for reading comprehension and 240 students for political attitudes The subjects ranged in grade level from the tenth through the twelfth grades ; the majority of the students were in the eleventh grade The number of males and females represented in the study was approximately equal Treatment The, reading material for the experimental groups (value analysis and reading only groups) was News/ Views, a bimonthly compilation of editorials about controversial issues from major newspapers throughout the country To verify that the issues discussed by the students in the two experimental groups were in fact controversial, a panel of three social studies educators were used as judges In their judgment, nearly all the'News/ Views articles were controversial The value analysis group consisted of four intact classes in which students read News/Views one day per week and participated in a structured value analysis discussion of one article each week over a ten-week quarter Instructors of these classes had participated in an afternoon training session in teaching value analysis The reading only group consisted of intact classes in which students read and discussed News/Views articles at least one day each week over the quarter ; discussions did not follow a particular structure or model This group was used to ensure that any differences between the value analysis discussion group and the control were not attributable to the fact that students had simply read about controversial issues The control group consisted of five intact classes in which students were not assigned any particular news magazine to read, nor did they participate in any regular current events discussions over the quarter Each of the classes in the experimental groups was observed twice during the ten-week period Observations of the classes in the value analysis group were made to verify that the teachers were using the value analysis models appropriately Observations of the classes in the reading only group were made to ensure that the value analysis strategy was not being used Teachers of the two experimental groups were required to keep a log of instructional methods and a record of attendance Control group teachers were interviewed at the conclusion of the study to verify that they did not use the value analysis technique in their classroom discussions The treatment was restricted to ten weeks because classes change on a quarterly cycle in the school system Design A pretest/posttest design was used to measure reading comprehension and political attitudes The analysis of covariance procedure was used with the pretests as the covariates 2 Dunn's multiple comparison procedure and a modified LSD test were used to test the reading comprehension and political attitudes hypotheses, respectively 5 1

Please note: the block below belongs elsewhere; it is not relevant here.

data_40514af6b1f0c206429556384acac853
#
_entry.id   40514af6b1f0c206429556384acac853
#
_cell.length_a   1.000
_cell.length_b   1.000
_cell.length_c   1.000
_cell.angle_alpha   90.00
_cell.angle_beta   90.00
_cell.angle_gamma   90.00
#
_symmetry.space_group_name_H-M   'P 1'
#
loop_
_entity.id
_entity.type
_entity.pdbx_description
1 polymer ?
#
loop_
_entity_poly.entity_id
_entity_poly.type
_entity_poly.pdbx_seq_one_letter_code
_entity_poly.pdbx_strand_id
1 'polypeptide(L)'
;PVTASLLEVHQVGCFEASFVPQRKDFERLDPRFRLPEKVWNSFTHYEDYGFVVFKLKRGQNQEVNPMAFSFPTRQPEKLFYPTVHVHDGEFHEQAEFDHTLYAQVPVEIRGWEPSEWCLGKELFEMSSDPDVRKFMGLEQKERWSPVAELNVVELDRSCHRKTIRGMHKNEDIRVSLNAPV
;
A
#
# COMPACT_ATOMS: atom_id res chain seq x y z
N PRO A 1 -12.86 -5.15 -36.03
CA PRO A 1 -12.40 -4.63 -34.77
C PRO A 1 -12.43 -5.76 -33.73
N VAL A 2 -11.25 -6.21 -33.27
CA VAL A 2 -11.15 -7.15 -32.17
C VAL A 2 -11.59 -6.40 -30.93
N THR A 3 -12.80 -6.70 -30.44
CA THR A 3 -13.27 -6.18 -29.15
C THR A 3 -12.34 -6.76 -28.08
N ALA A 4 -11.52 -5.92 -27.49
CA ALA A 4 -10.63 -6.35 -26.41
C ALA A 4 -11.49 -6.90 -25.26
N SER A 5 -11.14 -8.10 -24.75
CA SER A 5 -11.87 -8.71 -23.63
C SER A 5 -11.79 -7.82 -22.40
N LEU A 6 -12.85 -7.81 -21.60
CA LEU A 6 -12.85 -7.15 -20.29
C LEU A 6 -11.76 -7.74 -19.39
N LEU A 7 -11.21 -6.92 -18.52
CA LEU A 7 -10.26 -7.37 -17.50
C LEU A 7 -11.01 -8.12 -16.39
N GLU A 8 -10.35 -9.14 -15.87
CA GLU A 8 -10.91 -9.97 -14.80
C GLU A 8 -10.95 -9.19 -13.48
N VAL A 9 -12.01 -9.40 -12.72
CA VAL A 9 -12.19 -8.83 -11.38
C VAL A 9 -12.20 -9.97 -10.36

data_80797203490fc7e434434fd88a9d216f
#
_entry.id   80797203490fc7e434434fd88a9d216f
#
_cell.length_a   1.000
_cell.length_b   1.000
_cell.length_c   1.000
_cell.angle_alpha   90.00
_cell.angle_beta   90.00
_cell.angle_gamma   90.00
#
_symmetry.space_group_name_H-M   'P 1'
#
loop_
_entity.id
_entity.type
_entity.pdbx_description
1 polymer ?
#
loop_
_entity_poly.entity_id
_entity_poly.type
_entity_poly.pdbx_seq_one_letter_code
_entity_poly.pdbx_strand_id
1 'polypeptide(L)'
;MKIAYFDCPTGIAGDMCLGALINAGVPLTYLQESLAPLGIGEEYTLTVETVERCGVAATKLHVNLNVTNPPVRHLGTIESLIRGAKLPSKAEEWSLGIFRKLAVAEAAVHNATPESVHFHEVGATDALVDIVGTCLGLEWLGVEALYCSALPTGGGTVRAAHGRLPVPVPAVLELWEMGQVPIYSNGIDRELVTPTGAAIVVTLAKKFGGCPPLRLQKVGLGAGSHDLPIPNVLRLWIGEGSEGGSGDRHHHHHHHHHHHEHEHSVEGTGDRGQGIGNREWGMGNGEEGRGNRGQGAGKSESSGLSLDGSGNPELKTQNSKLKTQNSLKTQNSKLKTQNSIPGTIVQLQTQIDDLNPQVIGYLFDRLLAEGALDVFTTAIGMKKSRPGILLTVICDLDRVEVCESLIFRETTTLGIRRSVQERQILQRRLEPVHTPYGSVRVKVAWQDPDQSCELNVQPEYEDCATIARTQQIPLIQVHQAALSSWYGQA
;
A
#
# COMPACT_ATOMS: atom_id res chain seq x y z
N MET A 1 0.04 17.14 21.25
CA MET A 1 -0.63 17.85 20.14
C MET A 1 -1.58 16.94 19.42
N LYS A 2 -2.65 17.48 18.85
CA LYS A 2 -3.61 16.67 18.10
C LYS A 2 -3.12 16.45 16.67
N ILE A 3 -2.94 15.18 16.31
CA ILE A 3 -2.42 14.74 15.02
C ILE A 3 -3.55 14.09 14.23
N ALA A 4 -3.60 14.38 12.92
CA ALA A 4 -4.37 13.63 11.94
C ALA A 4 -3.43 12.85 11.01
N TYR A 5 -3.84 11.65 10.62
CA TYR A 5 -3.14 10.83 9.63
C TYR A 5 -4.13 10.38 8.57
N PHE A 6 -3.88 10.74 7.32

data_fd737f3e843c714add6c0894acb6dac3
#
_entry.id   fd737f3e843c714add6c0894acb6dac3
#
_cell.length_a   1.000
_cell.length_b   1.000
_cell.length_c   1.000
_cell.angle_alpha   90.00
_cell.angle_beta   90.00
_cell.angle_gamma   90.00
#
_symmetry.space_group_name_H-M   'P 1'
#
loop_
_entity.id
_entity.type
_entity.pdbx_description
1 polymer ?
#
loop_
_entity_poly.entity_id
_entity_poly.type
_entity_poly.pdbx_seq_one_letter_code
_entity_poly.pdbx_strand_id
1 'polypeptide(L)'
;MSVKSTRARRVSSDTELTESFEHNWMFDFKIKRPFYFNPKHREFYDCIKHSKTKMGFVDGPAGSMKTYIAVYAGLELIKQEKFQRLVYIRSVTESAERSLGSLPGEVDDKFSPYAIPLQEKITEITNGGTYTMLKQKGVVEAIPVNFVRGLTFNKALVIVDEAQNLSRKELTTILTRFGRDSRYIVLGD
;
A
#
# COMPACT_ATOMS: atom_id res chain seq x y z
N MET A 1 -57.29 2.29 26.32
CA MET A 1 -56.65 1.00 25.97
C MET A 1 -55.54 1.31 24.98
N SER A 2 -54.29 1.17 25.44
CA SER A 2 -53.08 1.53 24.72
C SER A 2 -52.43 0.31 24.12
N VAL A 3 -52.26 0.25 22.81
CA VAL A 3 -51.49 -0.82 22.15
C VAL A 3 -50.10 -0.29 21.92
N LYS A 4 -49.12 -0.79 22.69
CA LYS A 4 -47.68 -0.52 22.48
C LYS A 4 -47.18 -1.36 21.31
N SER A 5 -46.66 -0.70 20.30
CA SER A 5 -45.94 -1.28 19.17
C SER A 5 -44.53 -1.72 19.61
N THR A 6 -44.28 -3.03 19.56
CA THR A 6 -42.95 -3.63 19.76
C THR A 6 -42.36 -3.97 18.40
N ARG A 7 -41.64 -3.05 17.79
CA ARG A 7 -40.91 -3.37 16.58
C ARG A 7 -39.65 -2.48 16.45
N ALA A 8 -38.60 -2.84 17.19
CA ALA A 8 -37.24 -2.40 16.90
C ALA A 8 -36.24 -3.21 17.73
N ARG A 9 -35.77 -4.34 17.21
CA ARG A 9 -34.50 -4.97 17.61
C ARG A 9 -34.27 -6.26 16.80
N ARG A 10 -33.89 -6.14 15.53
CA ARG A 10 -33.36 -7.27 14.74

Instruments The Political Attitudes Inventory, developed by Ehman and Gillespie (Ehman, 1977), was used to measure attitudes The 31-item instrument resulted from two field tests Previous factor analyses yielded factor structures which established the construct validity for the concepts of Trust, Integration, Interest, and Confidence Comparison of the factor structures for the attitudes across the three data collection periods in the previous longitudinal study added further support for the construct validity of the four attitudes Factor analyses for the present study generally supported the original factor structures specified by Ehman and Gillespie (1975, p 40) 3 A doze test was used in this study to determine reading comprehension The cloze procedure involves the deletion of every nth word from a reading selection ; students fill in the blanks with words they deem most appropriate Cloze tests are scored on the basis of the number of correct responses The cloze procedure has been advocated as a means of measuring reading comprehension (Bormuth, 1969 ; Rankin, 1970 ; Russell, 1978) Further, the doze procedure was chosen for this study because it could be adapted to material that was similar in content to the editorials in News/ Views In addition, the test could be administered in a short period of time ; thus, testing would cause a minimal amount of disruption in classroom activities (A pilot test was administered to a group of students similar in age to those in the actual study .) A standardized reading comprehension test was given to one class in the study The scores from the comprehension section of the Nelson-Denny Reading Test (Forms E and F) were correlated with the scores from the cloze test in order to determine the concurrent validity of the cloze test used in this study The two tests had a Pearson Product Moment Correlation of .77 Results As noted by Tables 1 and 2, there is some evidence to support the hypothesis that regular value analysis discussions have a positive effect on students' Social Integration, Political Confidence, and Political Interest On the other hand, any conclusions at this time should be tentative, at best While the value analysis group did score statistically significantly higher than did the reading only group, the difference between the groups is minimal In addition, the control group scored significantly higher than did the reading only group on two of the measures The results offer only modest and mixed support for Hypothesis I The second research hypothesis was not supported When the adjusted mean reading comprehension scores were compared, no significant differences between groups were found (see Table 1) 5 2